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Heathrow Could Be Hit By Twin Strikes from Airport Workers and British Airways Staff

Heathrow Could Be Hit By Twin Strikes from Airport Workers and British Airways Staff

The largest aviation union in the UK is now proposing two possible strikes at Heathrow as both airport workers and British Airways staff face the prospect of being balloted on taking industrial action against their employers. The Unite union claims Heathrow and BA are forcing some workers to take swingeing pay cuts and accuses airport bosses of pursuing a “greed, not need” approach towards its workforce.

Unite’s general secretary, Len McCluskey has threatened to move towards industrial action at British Airways with immediate effect if the airline pressed ahead with plans to ‘fire and rehire’ thousands of staff. On Friday, British Airways made around 4,000 employees redundant, while a further 6,000 are believed to have taken a voluntary severance package.

Talks continue between the union and the airline over how it could reduce or mitigate the number of job losses despite the fact that redundancy notices have already being sent out. Unite is furious about plans to slash the wages of some longer-serving members of staff by up to 50 per cent.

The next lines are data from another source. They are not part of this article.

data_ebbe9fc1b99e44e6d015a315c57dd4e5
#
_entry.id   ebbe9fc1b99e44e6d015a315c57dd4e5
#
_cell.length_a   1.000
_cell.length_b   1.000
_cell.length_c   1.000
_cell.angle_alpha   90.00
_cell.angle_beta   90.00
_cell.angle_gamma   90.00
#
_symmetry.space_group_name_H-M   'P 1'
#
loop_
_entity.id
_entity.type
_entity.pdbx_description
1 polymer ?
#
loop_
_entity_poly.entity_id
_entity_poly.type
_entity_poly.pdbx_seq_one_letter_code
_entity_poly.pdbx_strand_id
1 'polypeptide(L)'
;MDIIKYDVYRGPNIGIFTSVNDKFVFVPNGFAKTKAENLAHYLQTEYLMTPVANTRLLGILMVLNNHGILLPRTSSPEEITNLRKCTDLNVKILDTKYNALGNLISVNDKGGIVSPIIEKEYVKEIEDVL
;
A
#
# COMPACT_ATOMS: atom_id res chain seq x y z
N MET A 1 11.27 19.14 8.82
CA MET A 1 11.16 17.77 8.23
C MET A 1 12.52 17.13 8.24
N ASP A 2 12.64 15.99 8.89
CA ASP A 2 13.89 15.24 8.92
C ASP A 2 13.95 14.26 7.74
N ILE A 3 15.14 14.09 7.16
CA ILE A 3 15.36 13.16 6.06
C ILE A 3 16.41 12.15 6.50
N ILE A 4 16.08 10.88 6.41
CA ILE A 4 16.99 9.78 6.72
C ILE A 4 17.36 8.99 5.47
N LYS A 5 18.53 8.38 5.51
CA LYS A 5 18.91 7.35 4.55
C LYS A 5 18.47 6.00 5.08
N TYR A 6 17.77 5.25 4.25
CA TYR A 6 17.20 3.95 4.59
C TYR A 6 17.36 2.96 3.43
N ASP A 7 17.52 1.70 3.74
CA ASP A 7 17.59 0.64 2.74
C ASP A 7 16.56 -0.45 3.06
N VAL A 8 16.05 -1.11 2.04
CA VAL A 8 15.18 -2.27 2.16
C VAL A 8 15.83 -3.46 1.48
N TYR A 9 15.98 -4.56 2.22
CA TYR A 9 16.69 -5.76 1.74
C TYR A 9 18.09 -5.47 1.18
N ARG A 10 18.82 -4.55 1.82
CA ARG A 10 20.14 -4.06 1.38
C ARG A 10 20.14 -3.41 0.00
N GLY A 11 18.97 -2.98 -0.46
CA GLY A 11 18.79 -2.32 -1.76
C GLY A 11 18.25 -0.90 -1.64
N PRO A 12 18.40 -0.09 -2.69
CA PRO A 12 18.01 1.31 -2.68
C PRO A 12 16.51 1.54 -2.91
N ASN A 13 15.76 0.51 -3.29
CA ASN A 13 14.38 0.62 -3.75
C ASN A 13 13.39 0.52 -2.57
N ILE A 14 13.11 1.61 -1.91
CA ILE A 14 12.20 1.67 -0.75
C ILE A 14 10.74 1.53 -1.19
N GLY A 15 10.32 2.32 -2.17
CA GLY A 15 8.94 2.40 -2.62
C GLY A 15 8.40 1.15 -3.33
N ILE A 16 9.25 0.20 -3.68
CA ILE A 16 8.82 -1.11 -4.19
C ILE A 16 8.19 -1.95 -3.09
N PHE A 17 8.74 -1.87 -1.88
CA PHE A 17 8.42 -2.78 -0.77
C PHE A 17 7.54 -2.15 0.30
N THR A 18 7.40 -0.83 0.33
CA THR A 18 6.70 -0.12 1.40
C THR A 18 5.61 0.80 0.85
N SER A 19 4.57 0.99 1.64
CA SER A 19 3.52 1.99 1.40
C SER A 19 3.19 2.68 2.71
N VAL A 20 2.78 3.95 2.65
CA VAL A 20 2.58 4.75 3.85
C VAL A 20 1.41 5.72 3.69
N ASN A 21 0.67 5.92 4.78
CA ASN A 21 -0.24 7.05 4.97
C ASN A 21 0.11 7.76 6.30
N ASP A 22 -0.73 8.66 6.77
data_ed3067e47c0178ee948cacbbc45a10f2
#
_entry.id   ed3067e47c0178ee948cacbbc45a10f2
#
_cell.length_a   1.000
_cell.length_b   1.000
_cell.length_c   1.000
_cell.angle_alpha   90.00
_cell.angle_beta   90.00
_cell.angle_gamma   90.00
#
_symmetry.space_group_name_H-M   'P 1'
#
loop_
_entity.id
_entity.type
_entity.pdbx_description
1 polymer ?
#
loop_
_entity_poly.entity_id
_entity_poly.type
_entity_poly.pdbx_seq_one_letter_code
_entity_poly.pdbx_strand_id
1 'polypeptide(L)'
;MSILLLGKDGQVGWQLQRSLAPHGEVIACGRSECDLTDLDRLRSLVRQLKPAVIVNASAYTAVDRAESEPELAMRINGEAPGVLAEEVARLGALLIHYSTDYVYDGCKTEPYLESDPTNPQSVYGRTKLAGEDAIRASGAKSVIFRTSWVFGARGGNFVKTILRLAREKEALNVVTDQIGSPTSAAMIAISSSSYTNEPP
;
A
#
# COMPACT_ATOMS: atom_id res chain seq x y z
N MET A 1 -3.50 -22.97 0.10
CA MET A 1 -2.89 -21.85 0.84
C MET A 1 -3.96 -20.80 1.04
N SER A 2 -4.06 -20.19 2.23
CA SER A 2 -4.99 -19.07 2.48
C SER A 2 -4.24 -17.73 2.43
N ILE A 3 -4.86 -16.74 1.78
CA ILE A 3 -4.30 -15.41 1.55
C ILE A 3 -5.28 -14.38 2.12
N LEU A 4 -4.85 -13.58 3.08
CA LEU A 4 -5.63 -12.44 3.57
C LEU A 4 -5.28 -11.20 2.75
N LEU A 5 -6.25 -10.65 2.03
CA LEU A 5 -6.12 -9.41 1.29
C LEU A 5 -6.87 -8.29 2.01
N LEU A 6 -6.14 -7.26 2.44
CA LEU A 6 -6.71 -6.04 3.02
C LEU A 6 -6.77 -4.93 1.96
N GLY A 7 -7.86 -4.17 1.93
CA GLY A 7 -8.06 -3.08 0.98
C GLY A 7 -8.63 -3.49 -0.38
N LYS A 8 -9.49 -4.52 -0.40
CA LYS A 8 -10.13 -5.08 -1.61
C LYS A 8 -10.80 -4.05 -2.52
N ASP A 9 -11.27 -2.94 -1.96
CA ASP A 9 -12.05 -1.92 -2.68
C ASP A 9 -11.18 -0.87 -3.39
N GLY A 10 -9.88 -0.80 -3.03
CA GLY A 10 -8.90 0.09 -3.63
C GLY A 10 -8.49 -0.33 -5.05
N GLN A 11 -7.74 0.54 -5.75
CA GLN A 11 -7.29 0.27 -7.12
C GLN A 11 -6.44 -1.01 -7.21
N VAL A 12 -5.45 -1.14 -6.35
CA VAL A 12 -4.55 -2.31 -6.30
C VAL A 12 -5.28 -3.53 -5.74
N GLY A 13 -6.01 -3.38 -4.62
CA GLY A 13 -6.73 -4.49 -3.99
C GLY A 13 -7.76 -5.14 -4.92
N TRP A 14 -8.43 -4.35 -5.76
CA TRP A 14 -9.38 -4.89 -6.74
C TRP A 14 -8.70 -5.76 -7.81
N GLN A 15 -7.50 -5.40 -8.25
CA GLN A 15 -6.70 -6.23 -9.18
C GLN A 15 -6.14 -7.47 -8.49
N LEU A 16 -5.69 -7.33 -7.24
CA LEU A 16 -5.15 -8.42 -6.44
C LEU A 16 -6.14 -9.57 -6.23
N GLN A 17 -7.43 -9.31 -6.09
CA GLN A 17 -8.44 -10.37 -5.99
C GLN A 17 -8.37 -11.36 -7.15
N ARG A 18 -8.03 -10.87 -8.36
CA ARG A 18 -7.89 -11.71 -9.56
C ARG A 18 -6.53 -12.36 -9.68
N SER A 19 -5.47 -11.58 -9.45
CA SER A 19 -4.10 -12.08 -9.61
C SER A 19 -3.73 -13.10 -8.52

Now, Unite has said that the prospect of strike action at Heathrow is once again rising over separate plans by the airport to cut the wages of some of its staff by a quarter.

“Unite believes that the airport is using the Covid-19 pandemic as a smokescreen to achieve its long-held ambition to cut pay in order to increase profits in the long-term,” the union said in a statement. “HAL (Heathrow Airport) is cynically using Covid-19 to bounce workers into accepting drastic attacks on their pay in order to boost boardroom profits,” commented the union’s regional co-ordinating officer Wayne King.

The union represents around 4,000 workers at the airport, including security screeners.

Heathrow is said to be pursuing permanent pay cuts, while the union is only willing to accept temporary measures to help the airport through the immediate crisis. Revenue at the airport fell by 85 per cent in the first half of 2020, resulting in a £471 million loss after international air travel was all but completely grounded.

Heathrow, however, says it has enough money to keep going through to summer 2021 without any revenue at all.

Unite has told its members to reject the current proposals, which in turn could then lead to a ballot on taking strike action. The union has not given any possible timescale for how long the process at either British Airways or Heathrow could take.

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